I am not precisely sure about this blog being the oldest in the world, but it has consistently come out since since December 2006 and I can’t find another major blog out there today that predates that.
For a couple of years, it was published on the US Squash site and called The Direct—a pun on the old pastime of generating indirect wins over top players (see George Plimpton dilate on the indirect in his foreword to my 2003 book Squash: A History of the Game).
On the advice of Preston Quick, I went to the stunning Internet Archive and its Wayback Machine. I was able to recover a couple of dozen of those blog entries when they appeared on what is now the old old old old USQ site. The only gap now is when I happily blogged, along with Alex Beam, for Vanity Fair in 2008-2009.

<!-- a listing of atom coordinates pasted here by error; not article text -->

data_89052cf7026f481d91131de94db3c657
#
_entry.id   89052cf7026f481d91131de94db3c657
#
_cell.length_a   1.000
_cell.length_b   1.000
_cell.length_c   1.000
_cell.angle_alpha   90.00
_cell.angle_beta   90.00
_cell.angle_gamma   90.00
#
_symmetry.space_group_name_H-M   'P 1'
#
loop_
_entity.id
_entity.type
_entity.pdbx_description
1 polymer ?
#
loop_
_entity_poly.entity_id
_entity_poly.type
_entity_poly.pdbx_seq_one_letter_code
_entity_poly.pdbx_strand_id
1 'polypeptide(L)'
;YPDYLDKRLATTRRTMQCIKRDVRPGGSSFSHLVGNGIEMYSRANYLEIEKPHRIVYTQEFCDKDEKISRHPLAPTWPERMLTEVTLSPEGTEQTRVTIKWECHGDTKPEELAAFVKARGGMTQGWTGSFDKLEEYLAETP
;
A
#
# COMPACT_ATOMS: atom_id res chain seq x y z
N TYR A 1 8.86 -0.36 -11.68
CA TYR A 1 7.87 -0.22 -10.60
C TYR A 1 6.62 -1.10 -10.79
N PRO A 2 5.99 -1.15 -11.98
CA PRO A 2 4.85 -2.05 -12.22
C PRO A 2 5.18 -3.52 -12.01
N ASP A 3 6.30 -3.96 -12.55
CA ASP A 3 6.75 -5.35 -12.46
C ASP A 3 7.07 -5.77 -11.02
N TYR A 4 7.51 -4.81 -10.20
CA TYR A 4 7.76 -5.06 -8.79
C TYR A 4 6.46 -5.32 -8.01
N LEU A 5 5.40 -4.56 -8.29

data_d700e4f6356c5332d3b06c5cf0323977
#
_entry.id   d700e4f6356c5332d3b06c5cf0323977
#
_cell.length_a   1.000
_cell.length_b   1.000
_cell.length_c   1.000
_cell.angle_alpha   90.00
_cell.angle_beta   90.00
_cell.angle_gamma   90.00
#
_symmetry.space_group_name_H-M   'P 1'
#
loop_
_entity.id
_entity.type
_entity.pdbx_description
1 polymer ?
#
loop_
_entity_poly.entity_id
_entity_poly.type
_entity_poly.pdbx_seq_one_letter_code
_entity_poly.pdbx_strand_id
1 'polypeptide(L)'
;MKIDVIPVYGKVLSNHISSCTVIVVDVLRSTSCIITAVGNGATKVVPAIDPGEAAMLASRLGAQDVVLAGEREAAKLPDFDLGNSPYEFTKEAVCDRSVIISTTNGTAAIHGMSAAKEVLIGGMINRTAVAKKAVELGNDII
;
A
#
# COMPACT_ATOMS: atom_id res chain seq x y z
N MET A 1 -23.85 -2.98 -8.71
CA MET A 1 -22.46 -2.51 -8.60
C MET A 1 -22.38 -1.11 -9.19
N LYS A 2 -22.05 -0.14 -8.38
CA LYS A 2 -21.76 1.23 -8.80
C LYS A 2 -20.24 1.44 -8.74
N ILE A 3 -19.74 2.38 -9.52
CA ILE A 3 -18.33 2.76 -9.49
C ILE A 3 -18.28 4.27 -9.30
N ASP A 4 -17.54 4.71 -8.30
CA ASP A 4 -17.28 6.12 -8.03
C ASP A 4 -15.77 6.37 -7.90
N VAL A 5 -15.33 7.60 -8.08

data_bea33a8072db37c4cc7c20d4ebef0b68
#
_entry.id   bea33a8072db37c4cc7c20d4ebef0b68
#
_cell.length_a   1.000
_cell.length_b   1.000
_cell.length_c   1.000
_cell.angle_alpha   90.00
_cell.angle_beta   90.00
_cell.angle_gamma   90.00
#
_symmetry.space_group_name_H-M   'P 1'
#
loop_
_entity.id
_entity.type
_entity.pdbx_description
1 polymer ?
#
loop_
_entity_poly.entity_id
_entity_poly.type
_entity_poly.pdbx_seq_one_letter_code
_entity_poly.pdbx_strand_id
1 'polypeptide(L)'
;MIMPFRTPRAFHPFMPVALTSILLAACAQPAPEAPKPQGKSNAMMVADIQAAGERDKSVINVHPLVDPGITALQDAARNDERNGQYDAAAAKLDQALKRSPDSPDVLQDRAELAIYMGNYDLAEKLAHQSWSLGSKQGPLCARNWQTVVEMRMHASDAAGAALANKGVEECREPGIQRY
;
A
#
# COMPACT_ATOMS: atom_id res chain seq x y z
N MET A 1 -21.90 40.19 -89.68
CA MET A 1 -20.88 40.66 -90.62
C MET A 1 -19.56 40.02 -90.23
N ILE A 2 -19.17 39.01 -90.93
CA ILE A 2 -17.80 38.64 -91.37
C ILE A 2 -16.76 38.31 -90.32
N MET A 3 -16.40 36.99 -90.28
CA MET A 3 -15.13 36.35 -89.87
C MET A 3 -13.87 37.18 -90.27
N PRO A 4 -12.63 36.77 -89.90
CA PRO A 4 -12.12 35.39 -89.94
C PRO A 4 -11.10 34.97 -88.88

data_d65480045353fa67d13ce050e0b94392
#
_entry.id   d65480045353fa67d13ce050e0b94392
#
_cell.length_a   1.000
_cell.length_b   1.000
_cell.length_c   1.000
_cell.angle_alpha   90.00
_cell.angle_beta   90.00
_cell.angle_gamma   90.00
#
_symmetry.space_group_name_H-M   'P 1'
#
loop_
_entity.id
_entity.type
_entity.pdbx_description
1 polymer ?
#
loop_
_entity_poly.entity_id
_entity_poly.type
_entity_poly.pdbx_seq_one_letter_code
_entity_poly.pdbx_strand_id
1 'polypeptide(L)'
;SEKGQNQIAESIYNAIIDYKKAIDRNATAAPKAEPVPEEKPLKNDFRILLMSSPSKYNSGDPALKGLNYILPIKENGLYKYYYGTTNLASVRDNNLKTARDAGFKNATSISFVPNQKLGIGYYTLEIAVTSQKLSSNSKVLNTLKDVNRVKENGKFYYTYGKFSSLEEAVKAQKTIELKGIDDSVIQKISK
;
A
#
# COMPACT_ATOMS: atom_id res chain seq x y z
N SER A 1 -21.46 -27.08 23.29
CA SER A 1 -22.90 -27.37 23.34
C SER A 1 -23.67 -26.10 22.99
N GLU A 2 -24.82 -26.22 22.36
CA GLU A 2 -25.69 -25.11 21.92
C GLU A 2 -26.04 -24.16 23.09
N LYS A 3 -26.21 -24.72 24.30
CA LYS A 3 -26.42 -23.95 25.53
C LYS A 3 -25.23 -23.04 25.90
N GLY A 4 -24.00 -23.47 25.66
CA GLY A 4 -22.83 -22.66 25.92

Rereading some of these older columns reminded me of my first blog about Harry Saint, Mark Talbott’s shoe size, the passing of many squash legends and the antics of others (see February 2008 for a report on Southey Miles, who suffered “a nasty spider bite while mistaking a giant flower arrangement in the foyer for a urinal.”)
I predicted (April 2007) after Peter Nicol’s retirement that it would be a long time before another man reached his mark of sixty months as world No.1. It turns out I was right. Since Nicol retired, the closest anyone has come is Amr Shabana who has logged in thirty-three months and counting.
Hats off to some of my commenters, particularly Guy Cipriano, who have added greatly to the depth and nuance of the entries.
Perhaps my favorite entry (March 2008) was my college squash team nickname bracket. The winner, if you will recall, is the William Smith Herons.